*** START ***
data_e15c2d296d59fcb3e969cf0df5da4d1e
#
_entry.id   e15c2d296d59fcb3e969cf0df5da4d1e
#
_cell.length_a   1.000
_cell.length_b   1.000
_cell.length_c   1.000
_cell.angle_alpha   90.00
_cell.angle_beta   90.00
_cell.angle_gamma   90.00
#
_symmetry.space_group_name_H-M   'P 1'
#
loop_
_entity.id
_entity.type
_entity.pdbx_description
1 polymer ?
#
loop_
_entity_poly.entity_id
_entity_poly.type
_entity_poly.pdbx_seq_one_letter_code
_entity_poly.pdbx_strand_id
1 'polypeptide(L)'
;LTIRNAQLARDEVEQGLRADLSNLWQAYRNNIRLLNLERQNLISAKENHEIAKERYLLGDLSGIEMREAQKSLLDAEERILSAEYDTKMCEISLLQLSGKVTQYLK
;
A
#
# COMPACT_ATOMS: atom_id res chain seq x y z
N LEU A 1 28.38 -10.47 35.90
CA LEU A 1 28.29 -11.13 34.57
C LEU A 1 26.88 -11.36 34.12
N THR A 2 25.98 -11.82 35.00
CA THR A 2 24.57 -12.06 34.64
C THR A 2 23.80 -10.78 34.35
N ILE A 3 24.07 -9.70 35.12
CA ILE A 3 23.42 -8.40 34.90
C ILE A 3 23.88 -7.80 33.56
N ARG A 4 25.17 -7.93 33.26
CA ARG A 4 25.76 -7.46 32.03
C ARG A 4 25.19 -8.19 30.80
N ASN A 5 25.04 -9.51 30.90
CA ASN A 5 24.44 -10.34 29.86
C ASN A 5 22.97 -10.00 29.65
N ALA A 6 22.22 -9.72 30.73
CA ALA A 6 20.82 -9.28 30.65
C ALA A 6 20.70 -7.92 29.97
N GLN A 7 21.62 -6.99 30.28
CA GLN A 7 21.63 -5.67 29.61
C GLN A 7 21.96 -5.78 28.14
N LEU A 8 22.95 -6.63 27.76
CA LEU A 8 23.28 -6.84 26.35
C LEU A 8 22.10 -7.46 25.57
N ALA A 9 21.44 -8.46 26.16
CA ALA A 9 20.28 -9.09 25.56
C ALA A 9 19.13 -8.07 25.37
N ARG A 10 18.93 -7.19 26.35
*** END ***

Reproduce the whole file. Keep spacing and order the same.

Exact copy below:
data_e15c2d296d59fcb3e969cf0df5da4d1e
#
_entry.id   e15c2d296d59fcb3e969cf0df5da4d1e
#
_cell.length_a   1.000
_cell.length_b   1.000
_cell.length_c   1.000
_cell.angle_alpha   90.00
_cell.angle_beta   90.00
_cell.angle_gamma   90.00
#
_symmetry.space_group_name_H-M   'P 1'
#
loop_
_entity.id
_entity.type
_entity.pdbx_description
1 polymer ?
#
loop_
_entity_poly.entity_id
_entity_poly.type
_entity_poly.pdbx_seq_one_letter_code
_entity_poly.pdbx_strand_id
1 'polypeptide(L)'
;LTIRNAQLARDEVEQGLRADLSNLWQAYRNNIRLLNLERQNLISAKENHEIAKERYLLGDLSGIEMREAQKSLLDAEERILSAEYDTKMCEISLLQLSGKVTQYLK
;
A
#
# COMPACT_ATOMS: atom_id res chain seq x y z
N LEU A 1 28.38 -10.47 35.90
CA LEU A 1 28.29 -11.13 34.57
C LEU A 1 26.88 -11.36 34.12
N THR A 2 25.98 -11.82 35.00
CA THR A 2 24.57 -12.06 34.64
C THR A 2 23.80 -10.78 34.35
N ILE A 3 24.07 -9.70 35.12
CA ILE A 3 23.42 -8.40 34.90
C ILE A 3 23.88 -7.80 33.56
N ARG A 4 25.17 -7.93 33.26
CA ARG A 4 25.76 -7.46 32.03
C ARG A 4 25.19 -8.19 30.80
N ASN A 5 25.04 -9.51 30.90
CA ASN A 5 24.44 -10.34 29.86
C ASN A 5 22.97 -10.00 29.65
N ALA A 6 22.22 -9.72 30.73
CA ALA A 6 20.82 -9.28 30.65
C ALA A 6 20.70 -7.92 29.97
N GLN A 7 21.62 -6.99 30.28
CA GLN A 7 21.63 -5.67 29.61
C GLN A 7 21.96 -5.78 28.14
N LEU A 8 22.95 -6.63 27.76
CA LEU A 8 23.28 -6.84 26.35
C LEU A 8 22.10 -7.46 25.57
N ALA A 9 21.44 -8.46 26.16
CA ALA A 9 20.28 -9.09 25.56
C ALA A 9 19.13 -8.07 25.37
N ARG A 10 18.93 -7.19 26.35